Mantle API from AMD is surely a step forward from the traditional way in which games are developed by multi-plat studios and developers. The ease of use and unleashing the true power of PC hardware would provide high optimization to gamers which would result in a better and stable gameplay experience. Mantle would make its debut in December 2013 in Battlefield 4.
Unboxing the Radeon R7 250 and Radeon R7 240 Graphic Cards
The HIS Radeon R7 250 and R7 240 ship inside small cardboard packages which are hidden inside a cool plastic cover detailing technical features of both cards. Their are tons of labels and technical details regarding the HIS iCooler cooler which is featured on the card on both the front and back ends.
The two boxes in which the cards ship inside are small and come with an installation guide, driver CD and a installation manual. Both graphic cards are seated beneath a plastic protector cover which holds them tight under spot.
Out of the box, we see that both cards have the same size and length and feature a similar iCooler from HIS. The size is a plus for users building small and budget oriented PCs. There’s virtually no difference in between both card from a design perspective but the PCBs are indeed different which we will detail in a bit.
Display outputs on the card include a single DVI, full length HDMI and VGA port which can be used with the multi-stream technology as detailed earlier. These are low-end cards hence won’t require high-end coolers on them.
A Closer Look at the Radeon R7 250 iCooler GPU
Before taking apart the cooler shroud and heatsink, we take a last look at the graphic carda from the top. Both cards have the PCB exposed from the front and sides since the cooler is small and has enough power to cool the GPU, memory and power phases scattered across the back of the board. You can also note that back of both cards is different from each other, the R7 240 has DDR3 memory chips on the back since it requires 8 of them in total to provide a 2 GB buffer.
Next up, we have the PCB of the Radeon R7 250 iCooler. HIS has used the blue color scheme on their entire R200 series lineup (except the R9 290 and R9 290X) which looks great with the iCooler fan.
HIS has equipped the Radeon R7 250 iCooler with a 2+1+1 phase VRM that uses only the finest materials and the most advanced techniques to build our cards, making them one of the most stable and durable product in the industry. The card is engineered with the highest standard of safety, preventing them any potential damages.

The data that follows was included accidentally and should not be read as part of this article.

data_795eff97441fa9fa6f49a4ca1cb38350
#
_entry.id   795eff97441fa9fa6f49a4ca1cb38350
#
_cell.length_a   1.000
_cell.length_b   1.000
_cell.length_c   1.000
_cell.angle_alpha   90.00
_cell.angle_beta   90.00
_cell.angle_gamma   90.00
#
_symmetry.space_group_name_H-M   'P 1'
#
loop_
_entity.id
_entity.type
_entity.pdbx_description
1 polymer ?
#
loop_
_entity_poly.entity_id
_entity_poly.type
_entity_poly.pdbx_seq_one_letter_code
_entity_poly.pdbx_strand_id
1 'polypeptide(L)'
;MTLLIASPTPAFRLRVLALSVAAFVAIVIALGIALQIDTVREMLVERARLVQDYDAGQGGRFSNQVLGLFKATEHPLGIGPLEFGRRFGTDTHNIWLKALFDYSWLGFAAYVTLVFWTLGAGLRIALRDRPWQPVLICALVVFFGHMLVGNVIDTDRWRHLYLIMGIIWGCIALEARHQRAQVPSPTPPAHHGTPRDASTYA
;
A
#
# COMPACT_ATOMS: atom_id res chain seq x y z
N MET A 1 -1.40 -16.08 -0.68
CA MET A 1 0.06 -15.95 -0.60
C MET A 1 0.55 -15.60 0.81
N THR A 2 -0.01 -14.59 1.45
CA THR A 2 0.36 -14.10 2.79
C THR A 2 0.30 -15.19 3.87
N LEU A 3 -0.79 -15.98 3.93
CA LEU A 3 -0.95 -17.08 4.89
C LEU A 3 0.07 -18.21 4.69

Below, we can see the AMD Oland XT core which features 1040 Million transistors crammed inside the 77mm2 die. You can see a IHS around the die which improves overall heat dissipation off the card.
For memory, HIS equipped their card with the ELPIDA made W2032BBBG memory modules (4 chips in total) which provide a VRAM of 1GB along a 128-bit memory interface. The modules are supposed to run at 4.60 Gbps with a stock voltage of 1.5V. ELPIDA memory is not known for its overclockability compared to the memory chips by SK Hynix.
Like we mentioned earlier, the HIS Radeon R7 250 has a lower power draw with a rated TDP beyond 65W of the reference models. Power is fed via the PCI-Express connector whereas no additional power connector is required.
For cooling, HIS went with their iCooler design which ships with a 92mm fan with a blue translucent color that pushes air towards a aluminum heatsink block placed directly on top of the Oland GPU.
A Closer Look at the Radeon R7 240 iCooler GPU
HIS has equipped the Radeon R7 250 iCooler with a 2+1 phase VRM that uses only the finest materials and the most advanced techniques to build our cards, making them one of the most stable and durable product in the industry. The card is engineered with the highest standard of safety, preventing them any potential damages.
Below, we can see the AMD Oland Pro core which features 1040 Million transistors crammed inside the 77mm2 die. You can see a IHS around the die which improves overall heat dissipation off the card.
For memory, HIS equipped their card with the AMD made 23EY4187MC11 memory modules (8 chips in total) which provide a VRAM of 2GB DDR3 along a 128-bit memory interface. The modules are supposed to run at 4.60 Gbps with a stock voltage of 1.5V. The DDR3 memory results in a massive bandwidth drop of 28.8 GB/s compared to 76.8 GB/s provided with GDDR5.
Like we mentioned earlier, the HIS Radeon R7 240 has a lower power draw with a rated TDP beyond 30 W of the reference models. Power is fed via the PCI-Express connector whereas no additional power connector is required.